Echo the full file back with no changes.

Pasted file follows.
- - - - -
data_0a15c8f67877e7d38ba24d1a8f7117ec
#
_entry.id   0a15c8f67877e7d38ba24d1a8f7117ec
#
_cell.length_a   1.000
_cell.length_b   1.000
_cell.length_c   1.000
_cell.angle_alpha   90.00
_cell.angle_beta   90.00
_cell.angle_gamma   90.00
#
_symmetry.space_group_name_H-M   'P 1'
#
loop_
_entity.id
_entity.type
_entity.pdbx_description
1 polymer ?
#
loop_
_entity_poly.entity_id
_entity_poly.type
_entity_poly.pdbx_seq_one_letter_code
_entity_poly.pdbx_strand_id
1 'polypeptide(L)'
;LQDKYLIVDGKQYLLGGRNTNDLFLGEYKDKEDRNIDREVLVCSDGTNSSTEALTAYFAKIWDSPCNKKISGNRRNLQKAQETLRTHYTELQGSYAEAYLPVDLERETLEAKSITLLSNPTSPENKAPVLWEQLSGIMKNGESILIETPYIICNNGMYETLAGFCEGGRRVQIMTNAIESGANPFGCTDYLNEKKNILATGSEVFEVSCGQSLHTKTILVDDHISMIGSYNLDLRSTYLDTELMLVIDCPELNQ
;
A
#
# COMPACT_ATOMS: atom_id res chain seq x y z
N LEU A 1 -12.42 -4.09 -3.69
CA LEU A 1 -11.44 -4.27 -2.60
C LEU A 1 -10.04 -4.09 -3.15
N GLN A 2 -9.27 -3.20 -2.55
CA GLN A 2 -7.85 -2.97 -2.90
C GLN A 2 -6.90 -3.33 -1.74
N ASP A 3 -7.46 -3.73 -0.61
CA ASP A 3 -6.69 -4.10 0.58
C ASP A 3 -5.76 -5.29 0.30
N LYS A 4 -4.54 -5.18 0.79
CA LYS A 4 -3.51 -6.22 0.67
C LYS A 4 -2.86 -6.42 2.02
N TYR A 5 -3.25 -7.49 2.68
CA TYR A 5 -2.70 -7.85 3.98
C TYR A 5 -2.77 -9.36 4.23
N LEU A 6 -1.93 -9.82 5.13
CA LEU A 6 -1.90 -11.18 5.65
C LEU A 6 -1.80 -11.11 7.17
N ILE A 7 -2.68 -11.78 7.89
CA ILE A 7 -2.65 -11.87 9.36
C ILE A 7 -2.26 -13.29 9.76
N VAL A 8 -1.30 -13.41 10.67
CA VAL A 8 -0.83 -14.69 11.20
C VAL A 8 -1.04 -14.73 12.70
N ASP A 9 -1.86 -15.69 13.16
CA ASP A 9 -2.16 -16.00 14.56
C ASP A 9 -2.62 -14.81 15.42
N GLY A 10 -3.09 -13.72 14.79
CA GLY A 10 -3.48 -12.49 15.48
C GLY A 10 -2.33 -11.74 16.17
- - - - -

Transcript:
data_0a15c8f67877e7d38ba24d1a8f7117ec
#
_entry.id   0a15c8f67877e7d38ba24d1a8f7117ec
#
_cell.length_a   1.000
_cell.length_b   1.000
_cell.length_c   1.000
_cell.angle_alpha   90.00
_cell.angle_beta   90.00
_cell.angle_gamma   90.00
#
_symmetry.space_group_name_H-M   'P 1'
#
loop_
_entity.id
_entity.type
_entity.pdbx_description
1 polymer ?
#
loop_
_entity_poly.entity_id
_entity_poly.type
_entity_poly.pdbx_seq_one_letter_code
_entity_poly.pdbx_strand_id
1 'polypeptide(L)'
;LQDKYLIVDGKQYLLGGRNTNDLFLGEYKDKEDRNIDREVLVCSDGTNSSTEALTAYFAKIWDSPCNKKISGNRRNLQKAQETLRTHYTELQGSYAEAYLPVDLERETLEAKSITLLSNPTSPENKAPVLWEQLSGIMKNGESILIETPYIICNNGMYETLAGFCEGGRRVQIMTNAIESGANPFGCTDYLNEKKNILATGSEVFEVSCGQSLHTKTILVDDHISMIGSYNLDLRSTYLDTELMLVIDCPELNQ
;
A
#
# COMPACT_ATOMS: atom_id res chain seq x y z
N LEU A 1 -12.42 -4.09 -3.69
CA LEU A 1 -11.44 -4.27 -2.60
C LEU A 1 -10.04 -4.09 -3.15
N GLN A 2 -9.27 -3.20 -2.55
CA GLN A 2 -7.85 -2.97 -2.90
C GLN A 2 -6.90 -3.33 -1.74
N ASP A 3 -7.46 -3.73 -0.61
CA ASP A 3 -6.69 -4.10 0.58
C ASP A 3 -5.76 -5.29 0.30
N LYS A 4 -4.54 -5.18 0.79
CA LYS A 4 -3.51 -6.22 0.67
C LYS A 4 -2.86 -6.42 2.02
N TYR A 5 -3.25 -7.49 2.68
CA TYR A 5 -2.70 -7.85 3.98
C TYR A 5 -2.77 -9.36 4.23
N LEU A 6 -1.93 -9.82 5.13
CA LEU A 6 -1.90 -11.18 5.65
C LEU A 6 -1.80 -11.11 7.17
N ILE A 7 -2.68 -11.78 7.89
CA ILE A 7 -2.65 -11.87 9.36
C ILE A 7 -2.26 -13.29 9.76
N VAL A 8 -1.30 -13.41 10.67
CA VAL A 8 -0.83 -14.69 11.20
C VAL A 8 -1.04 -14.73 12.70
N ASP A 9 -1.86 -15.69 13.16
CA ASP A 9 -2.16 -16.00 14.56
C ASP A 9 -2.62 -14.81 15.42
N GLY A 10 -3.09 -13.72 14.79
CA GLY A 10 -3.48 -12.49 15.48
C GLY A 10 -2.33 -11.74 16.17